How Common Is Melanoma
Melanoma accounts for only about 1% of all skin cancers, but causes the great majority of skin cancer-related deaths. Its one of the most common cancers in young people under 30, especially in young women.
Melanoma incidence has dramatically increased over the past 30 years. Its widely accepted that increasing levels of ultraviolet exposure are one of the main reasons for this rapid rise in the number of melanoma cases.
What Does Scalp Melanoma Look Like
Melanoma is one of the most serious forms of cancer, and because its appearance can closely mimic natural moles, freckles, and age spots, it can be easy to overlook. Its important to know what to look for and perform regular skin cancer screenings to ensure you receive treatment for this condition in the earliest stages. According to Dr. Gregory Walker of U.S. Dermatology Partners in Waco, Texas, Melanoma can be easily overlooked in obvious places on the body, but many people dont know that the scalp, fingernails and toenails, and other harder to see areas often hide this condition until it has progressed to more advanced stages. Patients who know what to look for and regularly screen their skin for cancers, are much more likely to receive a diagnosis in early, more treatable stages. Keep reading to hear more from Dr. Walker about what scalp melanoma looks like and how to check for this condition and prevent serious health concerns.
What Does A Normal Vs An Abnormal Mole Look Like
Normal moles are usually round or oval and smaller than a pencil eraser. They are one consistent color , with a clear border. Most people have less than 50 moles. You can be born with moles, develop them with age or even have some disappear.
Cancerous, or malignant, moles may vary greatly in appearance. To help identify moles that might indicate melanoma, think of the letters A-B-C-D-E:
- A | Asymmetry: Mole is an irregular shape, such as if one side looks different than the other
- B | Border: Mole has irregular, ragged, notched or scalloped borders
- C | Color: Mole has more than one color or uneven shading
- D | Diameter: Mole is bigger than a pencil eraser
- E | Evolution: Mole changes in some way
Talk to your doctor, if you notice any skin changes that seem unusual.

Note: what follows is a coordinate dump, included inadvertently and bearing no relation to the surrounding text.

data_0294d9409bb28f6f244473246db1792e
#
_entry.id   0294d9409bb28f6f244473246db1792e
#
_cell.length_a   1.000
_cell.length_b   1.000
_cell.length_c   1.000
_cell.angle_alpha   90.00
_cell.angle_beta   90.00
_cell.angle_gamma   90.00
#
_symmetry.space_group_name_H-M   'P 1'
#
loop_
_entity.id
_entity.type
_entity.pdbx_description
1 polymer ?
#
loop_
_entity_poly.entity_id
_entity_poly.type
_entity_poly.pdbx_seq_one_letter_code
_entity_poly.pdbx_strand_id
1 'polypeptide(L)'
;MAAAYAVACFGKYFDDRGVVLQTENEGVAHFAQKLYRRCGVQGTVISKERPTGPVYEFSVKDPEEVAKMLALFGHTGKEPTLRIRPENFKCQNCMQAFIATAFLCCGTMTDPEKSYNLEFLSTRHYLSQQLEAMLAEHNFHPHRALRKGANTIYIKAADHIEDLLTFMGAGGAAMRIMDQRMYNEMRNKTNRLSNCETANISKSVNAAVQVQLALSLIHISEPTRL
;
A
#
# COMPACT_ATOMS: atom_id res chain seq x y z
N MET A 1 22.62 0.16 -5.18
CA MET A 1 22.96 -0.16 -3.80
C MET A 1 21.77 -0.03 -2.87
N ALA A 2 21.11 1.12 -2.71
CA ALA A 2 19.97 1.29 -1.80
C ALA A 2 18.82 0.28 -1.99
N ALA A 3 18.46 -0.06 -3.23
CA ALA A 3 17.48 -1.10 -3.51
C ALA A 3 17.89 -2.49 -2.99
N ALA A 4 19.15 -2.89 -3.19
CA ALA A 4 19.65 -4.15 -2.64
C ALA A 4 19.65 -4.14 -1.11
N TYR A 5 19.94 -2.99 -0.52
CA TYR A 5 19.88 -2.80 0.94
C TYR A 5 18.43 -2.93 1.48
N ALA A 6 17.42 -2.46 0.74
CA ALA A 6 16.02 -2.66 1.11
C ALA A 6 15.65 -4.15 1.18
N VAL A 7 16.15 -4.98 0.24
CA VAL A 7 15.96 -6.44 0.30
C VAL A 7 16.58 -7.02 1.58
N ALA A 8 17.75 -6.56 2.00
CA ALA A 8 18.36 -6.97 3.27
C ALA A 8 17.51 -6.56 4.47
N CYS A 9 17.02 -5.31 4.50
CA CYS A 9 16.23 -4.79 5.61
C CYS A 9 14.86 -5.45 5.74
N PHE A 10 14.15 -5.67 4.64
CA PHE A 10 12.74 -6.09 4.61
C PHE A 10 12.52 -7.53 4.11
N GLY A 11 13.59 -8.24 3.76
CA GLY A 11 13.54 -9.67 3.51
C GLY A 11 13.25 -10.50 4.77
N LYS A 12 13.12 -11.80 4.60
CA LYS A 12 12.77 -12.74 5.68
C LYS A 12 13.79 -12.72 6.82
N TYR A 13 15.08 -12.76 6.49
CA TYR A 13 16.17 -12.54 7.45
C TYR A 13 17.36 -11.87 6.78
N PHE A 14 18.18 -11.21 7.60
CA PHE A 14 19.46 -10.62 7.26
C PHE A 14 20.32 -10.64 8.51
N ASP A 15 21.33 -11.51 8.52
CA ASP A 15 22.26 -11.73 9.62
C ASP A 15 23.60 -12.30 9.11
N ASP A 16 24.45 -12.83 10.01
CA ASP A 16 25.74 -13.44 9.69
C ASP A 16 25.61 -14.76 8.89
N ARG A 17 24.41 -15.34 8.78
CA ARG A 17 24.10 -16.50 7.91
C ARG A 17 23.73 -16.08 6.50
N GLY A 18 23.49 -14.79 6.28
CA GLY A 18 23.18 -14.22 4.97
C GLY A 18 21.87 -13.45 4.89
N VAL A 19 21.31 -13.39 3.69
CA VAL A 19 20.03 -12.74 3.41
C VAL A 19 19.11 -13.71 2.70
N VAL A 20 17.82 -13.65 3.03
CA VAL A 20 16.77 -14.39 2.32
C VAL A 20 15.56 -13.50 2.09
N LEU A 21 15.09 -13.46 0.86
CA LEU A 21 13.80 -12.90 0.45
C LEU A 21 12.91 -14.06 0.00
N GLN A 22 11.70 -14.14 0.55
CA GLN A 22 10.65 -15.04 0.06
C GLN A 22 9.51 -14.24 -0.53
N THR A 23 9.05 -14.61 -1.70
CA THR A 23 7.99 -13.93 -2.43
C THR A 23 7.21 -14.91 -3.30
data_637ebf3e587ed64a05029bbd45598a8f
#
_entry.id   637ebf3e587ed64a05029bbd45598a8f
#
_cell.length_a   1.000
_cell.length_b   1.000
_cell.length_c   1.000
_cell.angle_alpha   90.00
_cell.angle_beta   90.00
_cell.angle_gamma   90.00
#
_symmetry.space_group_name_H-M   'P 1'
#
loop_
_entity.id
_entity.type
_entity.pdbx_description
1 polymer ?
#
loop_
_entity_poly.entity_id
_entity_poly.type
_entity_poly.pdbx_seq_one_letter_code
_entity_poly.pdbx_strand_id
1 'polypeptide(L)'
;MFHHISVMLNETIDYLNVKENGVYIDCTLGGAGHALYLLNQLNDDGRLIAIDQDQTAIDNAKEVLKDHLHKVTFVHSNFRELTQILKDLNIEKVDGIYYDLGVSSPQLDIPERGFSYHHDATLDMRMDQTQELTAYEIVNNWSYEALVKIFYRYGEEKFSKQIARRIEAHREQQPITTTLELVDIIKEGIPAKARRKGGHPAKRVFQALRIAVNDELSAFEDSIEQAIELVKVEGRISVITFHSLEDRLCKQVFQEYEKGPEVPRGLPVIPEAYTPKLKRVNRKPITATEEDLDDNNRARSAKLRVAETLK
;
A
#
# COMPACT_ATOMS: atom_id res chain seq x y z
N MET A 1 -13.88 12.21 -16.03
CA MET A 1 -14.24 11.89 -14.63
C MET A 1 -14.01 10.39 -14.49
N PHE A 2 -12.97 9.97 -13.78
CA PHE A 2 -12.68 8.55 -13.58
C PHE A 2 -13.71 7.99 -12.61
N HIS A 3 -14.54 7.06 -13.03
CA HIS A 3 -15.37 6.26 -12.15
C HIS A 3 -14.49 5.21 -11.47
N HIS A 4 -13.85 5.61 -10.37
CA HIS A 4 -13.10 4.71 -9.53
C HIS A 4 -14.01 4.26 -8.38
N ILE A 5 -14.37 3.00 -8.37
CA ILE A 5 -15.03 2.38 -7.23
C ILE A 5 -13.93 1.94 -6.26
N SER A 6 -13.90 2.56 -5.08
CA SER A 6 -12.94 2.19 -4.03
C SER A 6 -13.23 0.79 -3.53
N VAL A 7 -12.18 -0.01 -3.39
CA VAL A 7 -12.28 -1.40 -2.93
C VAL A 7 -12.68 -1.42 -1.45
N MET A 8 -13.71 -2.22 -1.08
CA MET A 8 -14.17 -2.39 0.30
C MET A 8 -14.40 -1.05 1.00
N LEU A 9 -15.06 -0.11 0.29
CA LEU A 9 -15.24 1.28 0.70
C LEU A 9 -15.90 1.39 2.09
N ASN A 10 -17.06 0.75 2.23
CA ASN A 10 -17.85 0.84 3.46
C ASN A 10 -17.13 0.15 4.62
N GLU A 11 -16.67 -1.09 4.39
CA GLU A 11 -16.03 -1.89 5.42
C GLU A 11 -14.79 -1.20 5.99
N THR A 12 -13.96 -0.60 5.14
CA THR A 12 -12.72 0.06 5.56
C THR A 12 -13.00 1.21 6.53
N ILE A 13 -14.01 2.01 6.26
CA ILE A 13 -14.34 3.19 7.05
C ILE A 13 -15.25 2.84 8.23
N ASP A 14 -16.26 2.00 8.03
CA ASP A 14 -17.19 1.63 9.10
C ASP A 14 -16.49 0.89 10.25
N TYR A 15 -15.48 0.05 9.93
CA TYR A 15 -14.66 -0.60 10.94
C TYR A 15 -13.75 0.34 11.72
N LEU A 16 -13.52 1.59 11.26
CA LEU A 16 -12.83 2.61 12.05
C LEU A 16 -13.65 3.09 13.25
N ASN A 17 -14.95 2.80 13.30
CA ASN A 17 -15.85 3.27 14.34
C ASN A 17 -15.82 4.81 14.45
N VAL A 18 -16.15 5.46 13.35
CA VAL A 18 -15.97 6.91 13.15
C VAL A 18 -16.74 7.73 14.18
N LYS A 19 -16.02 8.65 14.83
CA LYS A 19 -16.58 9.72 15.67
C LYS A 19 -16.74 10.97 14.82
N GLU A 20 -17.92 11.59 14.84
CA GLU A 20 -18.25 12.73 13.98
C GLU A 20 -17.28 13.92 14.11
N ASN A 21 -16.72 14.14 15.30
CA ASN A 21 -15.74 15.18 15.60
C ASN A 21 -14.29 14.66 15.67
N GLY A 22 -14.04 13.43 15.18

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How Is Melanoma Treated
Your melanoma treatment will depend on the stage of the melanoma and your general health.
Surgery is usually the main treatment for melanoma. The procedure involves cutting out the cancer and some of the normal skin surrounding it. The amount of healthy skin removed will depend on the size and location of the skin cancer. Typically, surgical excision of melanoma can be performed under local anesthesia in the dermatologist’s office. More advanced cases may require other types of treatment in addition to or instead of surgery.
Treatments for melanoma:
- Melanoma Surgery: In the early stages, surgery has a high probability of being able to cure your melanoma. Usually performed in an office, a dermatologist numbs the skin with a local anesthetic and removes the melanoma and margins .
- Lymphadenectomy: In cases where melanoma has spread, removal of the lymph nodes near the primary diagnosis site may be required. This can prevent the spread to other areas of your body.
- Metastasectomy: Metastasectomy is used to remove small melanoma bits from organs.
- Targeted cancer therapy: In this treatment option, drugs are used to attack specific cancer cells. This targeted approach goes after cancer cells, leaving healthy cells untouched.
- Radiation Therapy: Radiation therapy includes treatments with high-energy rays to attack cancer cells and shrink tumors.
- Immunotherapy: immunotherapy stimulates your own immune system to help fight the cancer.
What You Need To Know About Early Detection
Finding melanoma at an early stage is crucial early detection can vastly increase your chances for cure.
Look for anything new,changing or unusual on both sun-exposed and sun-protected areas of the body. Melanomas commonly appear on the legs of women, and the number one place they develop on men is the trunk. Keep in mind, though, that melanomas can arise anywhere on the skin, even in areas where the sun doesnt shine.
Early detection makes a difference
99%5-year survival rate for patients in the U.S. whose melanoma is detected early. The survival rate drops to 66% if the disease reaches the lymph nodes and27% if it spreads to distant organs.
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Prevention And Early Detection
The exact cause of subungual melanoma is unknown, meaning that patients cannot take specific steps to prevent this condition. However, because it may be associated with trauma to the hands and feet, you may want to keep yours hands and feet protected.2 For example, you can protect your hands and feet by wearing gloves during heavy labor, or wearing protective gear and sturdy shoes during sports.
Early detection is crucial to the treatment of subungual melanoma, so be sure to tell your doctor about any changes to your nails.1 You can regularly check your nails, fingers, and toes for any bruising, streaking, or changes.3
What Are The Danger Signs Of Pigmented Lesions
What are the danger signs of pigmented lesions? Any change in size, shape, color or elevation of a spot on your skin, or any new symptom in it, such as bleeding, itching or crusting, may be a warning sign of melanoma.
What are danger signs of skin lesions? Take action: Contact your doctor if a lesion: changes colour from light to dark or white to pale pink changes shape and size develops irregular, swollen ridges peels, heals and peels again forms an ulcer in the centre and doesnt heal or suddenly reappears.